Grimshaw’s Ship building in Plymouth has been granted listing status just weeks after it was saved from the wrecking ball
More from: Another Grimshaw building in listing wrangle
Officially known as The Western Morning News building, the 1993 landmark has been given grade II* listed status making it the youngest building to be given statutory protection by the Department for Culture, Media and Sport (DCMS). That crown had previously been held by Richard Rogers’ 1986 Lloyd’s building in central London which was just 25 when it was listed in 2011 (see AJ 19.11.11).
The Plymouth building had faced the wrecking ball earlier this year but was given a last-minute reprieve after developer Burrington Estates decided to buy the former newspaper headquarters and transform it into a business hub, renaming it The Spirit of Enterprise (see AJ 12.05.15).
The Ship’s former owner – The Daily Mail – had submitted an application to flatten the HQ and had said its re-use was ‘unviable’. The plans to bulldoze the building had prompted outrage from locals and caused the Twentieth Century Society to submit an urgent listing application.
Architect Nicholas Grimshaw welcomed the news, stating: ”I am delighted that this building has received Grade II* listed status. The former Western Morning News Headquarters is an important building to me. It still offers a beautiful enclosure and strong structural bones which invite a number of alternative uses, so I am pleased that a new owner has come forward to propose a new lease of life for the space with some exciting ideas.’
Emily Gee, Head of Designation at Historic England, said: ‘This striking building is a rare example of a large newspaper production facility built to a high specification. Its dramatic ship-like profile, with a fully-glazed curved wall, makes it a Plymouth landmark. It is right that the best of High Tech architecture, in which Britain led the way, is protected through listing.’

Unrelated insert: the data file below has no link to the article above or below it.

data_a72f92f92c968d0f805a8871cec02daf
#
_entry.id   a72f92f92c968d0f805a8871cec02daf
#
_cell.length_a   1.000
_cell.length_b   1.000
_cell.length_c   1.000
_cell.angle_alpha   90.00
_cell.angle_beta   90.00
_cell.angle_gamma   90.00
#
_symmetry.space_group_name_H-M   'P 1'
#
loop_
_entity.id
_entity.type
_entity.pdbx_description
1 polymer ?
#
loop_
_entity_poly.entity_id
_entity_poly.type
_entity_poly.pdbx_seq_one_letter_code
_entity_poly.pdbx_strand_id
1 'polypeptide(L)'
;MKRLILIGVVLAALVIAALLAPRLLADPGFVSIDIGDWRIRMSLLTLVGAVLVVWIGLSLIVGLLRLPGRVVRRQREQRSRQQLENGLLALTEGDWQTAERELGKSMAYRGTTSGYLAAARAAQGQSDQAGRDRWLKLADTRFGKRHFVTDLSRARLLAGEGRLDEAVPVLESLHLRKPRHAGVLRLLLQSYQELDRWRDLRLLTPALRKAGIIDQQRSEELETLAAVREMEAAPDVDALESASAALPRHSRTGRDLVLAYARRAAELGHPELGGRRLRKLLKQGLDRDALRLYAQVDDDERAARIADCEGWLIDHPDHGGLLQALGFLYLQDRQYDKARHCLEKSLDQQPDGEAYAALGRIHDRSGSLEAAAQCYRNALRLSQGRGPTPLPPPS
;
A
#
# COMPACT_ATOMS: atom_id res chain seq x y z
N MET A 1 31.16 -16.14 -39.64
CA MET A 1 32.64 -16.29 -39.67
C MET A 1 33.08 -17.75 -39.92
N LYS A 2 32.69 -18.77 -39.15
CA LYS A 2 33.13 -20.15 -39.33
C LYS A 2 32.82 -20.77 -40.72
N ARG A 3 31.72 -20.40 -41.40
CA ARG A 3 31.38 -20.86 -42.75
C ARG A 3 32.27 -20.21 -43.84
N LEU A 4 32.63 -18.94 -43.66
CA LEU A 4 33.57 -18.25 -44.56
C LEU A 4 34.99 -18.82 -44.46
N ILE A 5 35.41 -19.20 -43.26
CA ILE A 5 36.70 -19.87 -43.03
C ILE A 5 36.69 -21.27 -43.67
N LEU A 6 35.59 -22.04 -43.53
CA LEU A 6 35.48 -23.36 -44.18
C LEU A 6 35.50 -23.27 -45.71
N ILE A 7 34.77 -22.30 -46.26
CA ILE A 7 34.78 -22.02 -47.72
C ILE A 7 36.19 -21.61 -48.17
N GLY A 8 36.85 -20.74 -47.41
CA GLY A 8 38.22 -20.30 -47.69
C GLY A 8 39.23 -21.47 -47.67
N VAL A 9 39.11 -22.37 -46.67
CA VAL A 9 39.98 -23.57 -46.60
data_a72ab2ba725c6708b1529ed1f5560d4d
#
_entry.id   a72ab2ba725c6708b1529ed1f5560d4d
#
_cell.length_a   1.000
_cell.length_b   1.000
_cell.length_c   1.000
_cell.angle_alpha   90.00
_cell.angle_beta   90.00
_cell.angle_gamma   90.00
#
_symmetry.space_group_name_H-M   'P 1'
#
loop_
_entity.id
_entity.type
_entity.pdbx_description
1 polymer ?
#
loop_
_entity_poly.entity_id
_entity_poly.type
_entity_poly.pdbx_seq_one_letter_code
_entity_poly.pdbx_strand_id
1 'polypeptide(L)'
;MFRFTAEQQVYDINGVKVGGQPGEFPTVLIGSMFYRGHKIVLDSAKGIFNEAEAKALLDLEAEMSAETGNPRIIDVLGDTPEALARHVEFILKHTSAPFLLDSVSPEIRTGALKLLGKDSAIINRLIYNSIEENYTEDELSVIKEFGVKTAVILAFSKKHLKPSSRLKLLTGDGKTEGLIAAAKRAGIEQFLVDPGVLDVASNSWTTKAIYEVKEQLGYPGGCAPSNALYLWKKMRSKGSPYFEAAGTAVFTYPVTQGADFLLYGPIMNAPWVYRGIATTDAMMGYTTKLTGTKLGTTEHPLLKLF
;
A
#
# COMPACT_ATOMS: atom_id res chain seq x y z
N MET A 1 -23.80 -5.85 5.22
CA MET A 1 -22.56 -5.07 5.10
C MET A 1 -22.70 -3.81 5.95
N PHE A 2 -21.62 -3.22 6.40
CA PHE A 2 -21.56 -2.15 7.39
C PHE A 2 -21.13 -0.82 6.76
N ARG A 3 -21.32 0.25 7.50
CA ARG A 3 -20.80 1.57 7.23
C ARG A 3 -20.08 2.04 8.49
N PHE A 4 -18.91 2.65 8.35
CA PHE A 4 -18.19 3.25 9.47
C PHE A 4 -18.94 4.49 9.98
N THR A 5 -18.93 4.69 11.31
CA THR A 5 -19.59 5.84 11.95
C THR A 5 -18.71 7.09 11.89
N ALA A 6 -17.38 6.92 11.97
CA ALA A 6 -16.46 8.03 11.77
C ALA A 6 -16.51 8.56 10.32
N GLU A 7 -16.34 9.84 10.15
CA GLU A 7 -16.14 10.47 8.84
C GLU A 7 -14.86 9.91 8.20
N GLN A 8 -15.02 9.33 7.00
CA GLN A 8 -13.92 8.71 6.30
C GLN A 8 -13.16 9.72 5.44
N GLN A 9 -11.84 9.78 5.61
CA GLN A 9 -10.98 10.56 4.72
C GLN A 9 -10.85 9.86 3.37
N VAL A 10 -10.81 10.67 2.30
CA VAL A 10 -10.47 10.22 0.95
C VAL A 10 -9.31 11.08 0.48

Historic England described the building as ‘technically innovative with a significant and influential development of fixed-point structural glazing, allowing a greater degree of sophistication with its organic curving shape and bespoke fittings’.
The organisation was asked by the Twentieth Century Society to consider whether the building should be listed after the concerns were initially raised over its demolition.
Speaking about the listing decision Henrietta Billings, senior conservation adviser at the Twentieth Century Society said: ‘We are really pleased that the outstanding architectural quality of this Plymouth landmark has been celebrated through listing, and that the government has not shied away from listing a building completed just 22 years ago.
‘We look forward to seeing more recognition of the best buildings from this period, many of which are currently very vulnerable - including No 1 Poultry in the City of London which is currently being assessed.’
The heritage report noted the technological significance of the stainless steel ‘hands’ of the building in the development of point-fixed structural glazing which was also used at Waterloo International station when it opened in the same year.
Buildings of less than 30 years old are normally only listed if they are considered to be of outstanding quality and under threat. The report stated: ‘For its pioneering use of materials, its striking design, its innovative planning of office and printing work functions, its successful integration with landscape and its degree of survival, the Western Morning News building should be listed at grade II*.
‘In recommending the extent of designation we have considered whether powers of exclusion under s.1 (5A) of the 1990 Act are appropriate and consider that they are in this case, which is clear in the proposed List entries.’
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Grimshaw’s Plymouth Ship given listing status